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Mcshay's First 2016 Mock Draft

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The college football season is nearly complete, which can mean only one thing: The NFL draft is rapidly approaching.

The mock draft below, our first to preview 2016, projects all 31 first-round picks. (Remember, the Patriots lost their selection as a result of Deflategate sanctions.) It goes without saying that a lot will change between now and April 28, including the draft order, team needs and the grades of many of our top prospects, as we continue our tape evaluations and dig deeper into intangibles and medical status. Some of the players included here are underclassmen who haven't yet decided whether they'll enter the 2016 draft, and some teams will inevitably undergo regime changes in the coming weeks.

But this mock draft can serve as an early primer on where the draft board stands right now, and the prospects teams could be considering with their picks in 2016.

Two quick notes: (1) We used ESPN's Football Power Index to project what the order will be at the end of the season. Read more about the FPI here. (2) All underclassmen are noted with an asterisk.

1. Tennessee Titans

Joey Bosa, DE, Ohio State Buckeyes*

Even with the Titans' apparent needs on offense, it would be hard for them to pass on the best player in the draft. Bosa is scheme-versatile, with experience playing defensive end on both sides and moving inside to defensive tackle on obvious passing downs. And with 51.0 tackles for loss in 40 career games, he has the production you look for in a top pick.

2. Cleveland Browns

Paxton Lynch, QB, Memphis Tigers*

Lynch has been an extremely efficient passer for the Tigers this season (69.0 completion rate, 28 TDs vs. 3 INTs) -- and he showed up in a big way against Memphis' best opponent (Ole Miss). He has not yet declared for the draft -- and I still have a lot of work to do on him in terms of analyzing his work ethic, leadership skills, mental makeup and durability history -- but Lynch has the physical skills to develop into a good starting NFL QB, which Cleveland needs.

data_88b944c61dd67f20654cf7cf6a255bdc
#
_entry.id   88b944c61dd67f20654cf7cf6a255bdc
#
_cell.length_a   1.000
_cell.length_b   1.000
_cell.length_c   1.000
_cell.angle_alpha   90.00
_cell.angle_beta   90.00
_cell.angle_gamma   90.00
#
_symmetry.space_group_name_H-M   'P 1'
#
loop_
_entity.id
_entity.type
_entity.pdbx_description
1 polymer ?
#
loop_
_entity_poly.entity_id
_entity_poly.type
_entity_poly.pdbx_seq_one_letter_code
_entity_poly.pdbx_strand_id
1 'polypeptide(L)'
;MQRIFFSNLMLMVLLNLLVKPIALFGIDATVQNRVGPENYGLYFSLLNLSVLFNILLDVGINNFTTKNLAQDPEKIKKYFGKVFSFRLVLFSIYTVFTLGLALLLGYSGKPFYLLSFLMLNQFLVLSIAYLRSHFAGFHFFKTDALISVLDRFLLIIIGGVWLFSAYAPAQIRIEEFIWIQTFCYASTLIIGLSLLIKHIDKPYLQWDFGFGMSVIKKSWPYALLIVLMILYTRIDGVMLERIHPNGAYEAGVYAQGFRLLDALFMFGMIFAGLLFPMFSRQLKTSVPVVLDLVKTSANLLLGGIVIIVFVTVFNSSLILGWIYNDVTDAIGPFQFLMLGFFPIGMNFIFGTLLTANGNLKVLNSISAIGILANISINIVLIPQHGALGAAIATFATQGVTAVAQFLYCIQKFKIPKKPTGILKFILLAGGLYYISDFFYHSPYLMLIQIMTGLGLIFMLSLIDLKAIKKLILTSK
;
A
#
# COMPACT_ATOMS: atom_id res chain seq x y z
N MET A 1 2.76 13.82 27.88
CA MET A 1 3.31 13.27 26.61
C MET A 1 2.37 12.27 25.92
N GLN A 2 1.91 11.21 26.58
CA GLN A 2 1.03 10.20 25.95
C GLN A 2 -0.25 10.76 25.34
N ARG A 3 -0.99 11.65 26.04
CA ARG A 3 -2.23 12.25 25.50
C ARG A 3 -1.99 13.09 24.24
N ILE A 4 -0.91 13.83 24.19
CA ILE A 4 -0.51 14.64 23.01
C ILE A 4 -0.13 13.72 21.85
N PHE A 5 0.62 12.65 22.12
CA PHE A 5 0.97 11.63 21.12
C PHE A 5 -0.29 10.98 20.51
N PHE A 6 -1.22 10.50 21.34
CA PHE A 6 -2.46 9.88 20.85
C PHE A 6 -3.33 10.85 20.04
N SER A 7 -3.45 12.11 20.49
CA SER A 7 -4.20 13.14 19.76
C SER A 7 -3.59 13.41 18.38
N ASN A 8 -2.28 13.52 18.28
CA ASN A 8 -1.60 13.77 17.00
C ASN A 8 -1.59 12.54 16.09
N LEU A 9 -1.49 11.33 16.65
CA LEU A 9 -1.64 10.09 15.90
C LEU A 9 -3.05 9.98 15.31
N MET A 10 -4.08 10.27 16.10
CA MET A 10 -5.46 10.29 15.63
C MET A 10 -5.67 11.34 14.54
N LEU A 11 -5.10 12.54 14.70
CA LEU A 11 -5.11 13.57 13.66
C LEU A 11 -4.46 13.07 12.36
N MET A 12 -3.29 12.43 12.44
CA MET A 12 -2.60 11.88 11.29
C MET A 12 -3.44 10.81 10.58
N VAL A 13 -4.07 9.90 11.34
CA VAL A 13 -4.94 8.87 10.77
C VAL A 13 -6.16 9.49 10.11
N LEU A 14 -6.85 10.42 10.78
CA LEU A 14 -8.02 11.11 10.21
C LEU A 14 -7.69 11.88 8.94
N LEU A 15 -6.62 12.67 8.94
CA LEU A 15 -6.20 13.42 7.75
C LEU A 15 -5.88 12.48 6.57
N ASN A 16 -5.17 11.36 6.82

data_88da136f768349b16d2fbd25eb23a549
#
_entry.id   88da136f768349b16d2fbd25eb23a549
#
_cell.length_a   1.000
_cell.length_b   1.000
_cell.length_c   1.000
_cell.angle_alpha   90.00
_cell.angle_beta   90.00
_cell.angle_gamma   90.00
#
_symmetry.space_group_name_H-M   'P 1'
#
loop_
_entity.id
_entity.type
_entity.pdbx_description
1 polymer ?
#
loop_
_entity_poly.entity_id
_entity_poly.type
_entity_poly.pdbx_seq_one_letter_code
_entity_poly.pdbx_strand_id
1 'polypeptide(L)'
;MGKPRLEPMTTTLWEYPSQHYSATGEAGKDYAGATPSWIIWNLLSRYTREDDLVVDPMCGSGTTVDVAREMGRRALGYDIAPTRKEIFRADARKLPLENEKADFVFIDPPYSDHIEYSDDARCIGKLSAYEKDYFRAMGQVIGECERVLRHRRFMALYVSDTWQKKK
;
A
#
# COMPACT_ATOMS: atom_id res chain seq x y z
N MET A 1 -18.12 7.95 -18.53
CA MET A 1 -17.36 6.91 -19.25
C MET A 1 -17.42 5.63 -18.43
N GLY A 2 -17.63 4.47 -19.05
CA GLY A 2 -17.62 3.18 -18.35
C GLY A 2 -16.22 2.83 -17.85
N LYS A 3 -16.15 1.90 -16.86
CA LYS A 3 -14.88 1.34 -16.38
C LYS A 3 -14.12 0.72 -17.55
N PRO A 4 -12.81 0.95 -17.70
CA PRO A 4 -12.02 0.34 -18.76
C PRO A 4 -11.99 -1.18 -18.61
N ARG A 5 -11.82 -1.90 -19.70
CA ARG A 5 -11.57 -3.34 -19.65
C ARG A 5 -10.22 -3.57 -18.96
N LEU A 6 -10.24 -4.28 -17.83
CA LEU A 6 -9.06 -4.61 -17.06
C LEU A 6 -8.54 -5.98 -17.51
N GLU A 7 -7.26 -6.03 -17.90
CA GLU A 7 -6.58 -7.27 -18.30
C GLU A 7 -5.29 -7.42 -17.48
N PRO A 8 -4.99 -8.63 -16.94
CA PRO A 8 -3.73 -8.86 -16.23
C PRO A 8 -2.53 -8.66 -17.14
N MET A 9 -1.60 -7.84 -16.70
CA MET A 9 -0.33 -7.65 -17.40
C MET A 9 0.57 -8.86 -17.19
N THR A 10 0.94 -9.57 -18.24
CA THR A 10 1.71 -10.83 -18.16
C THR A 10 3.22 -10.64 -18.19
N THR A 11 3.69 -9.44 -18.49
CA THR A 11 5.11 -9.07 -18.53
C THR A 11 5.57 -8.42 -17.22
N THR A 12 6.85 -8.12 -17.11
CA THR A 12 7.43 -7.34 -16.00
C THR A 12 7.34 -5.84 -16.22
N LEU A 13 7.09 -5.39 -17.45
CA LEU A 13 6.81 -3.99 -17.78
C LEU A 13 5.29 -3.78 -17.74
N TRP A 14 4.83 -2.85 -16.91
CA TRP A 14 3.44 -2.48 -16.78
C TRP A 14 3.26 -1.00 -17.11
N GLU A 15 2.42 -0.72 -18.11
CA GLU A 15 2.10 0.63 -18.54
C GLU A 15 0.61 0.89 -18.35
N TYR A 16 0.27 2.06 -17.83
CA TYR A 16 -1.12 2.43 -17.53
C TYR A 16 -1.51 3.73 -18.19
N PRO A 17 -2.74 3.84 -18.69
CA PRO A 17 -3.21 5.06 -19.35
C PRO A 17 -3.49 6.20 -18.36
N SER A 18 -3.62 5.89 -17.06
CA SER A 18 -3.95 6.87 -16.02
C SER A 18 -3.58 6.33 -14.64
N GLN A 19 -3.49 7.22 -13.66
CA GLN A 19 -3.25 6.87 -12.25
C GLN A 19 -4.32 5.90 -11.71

3. San Diego Chargers

Robert Nkemdiche, DT, Ole Miss Rebels*

When healthy and staying out of trouble, Nkemdiche is a force along the defensive front. Just flip on the tape from Ole Miss' upset win over Alabama. Nkemdiche practically lived in the backfield against the Tide, racking up 2.5 tackles for loss. His combination of size (6-foot-4, 296 pounds) and quickness is tough for offensive linemen to handle.

4. Baltimore Ravens

Jalen Ramsey, DB, Florida State Seminoles*

Ramsey can do it all in the secondary: match up in the slot, play center field and stuff the run. It's no surprise, then, that he's a terrific athlete, winning the ACC long-jump title as part of Florida State's track and field team earlier this year. One of the most complete players in this class, Ramsey would be a welcome addition to a Ravens secondary that has struggled the past few seasons.

5. San Francisco 49ers

Jared Goff, QB, California Golden Bears*

This is assuming the 49ers move on from Colin Kaepernick in the offseason. I think Goff would benefit from returning to school for his senior season to get bigger and stronger, but I get the sense that's not going to happen. He got into some bad habits with his mechanics behind an O-line that did not protect well, but when his feet are right, he can be deadly accurate. With a high football IQ and great work ethic, I have faith he will put in the time to get better.

6. Dallas Cowboys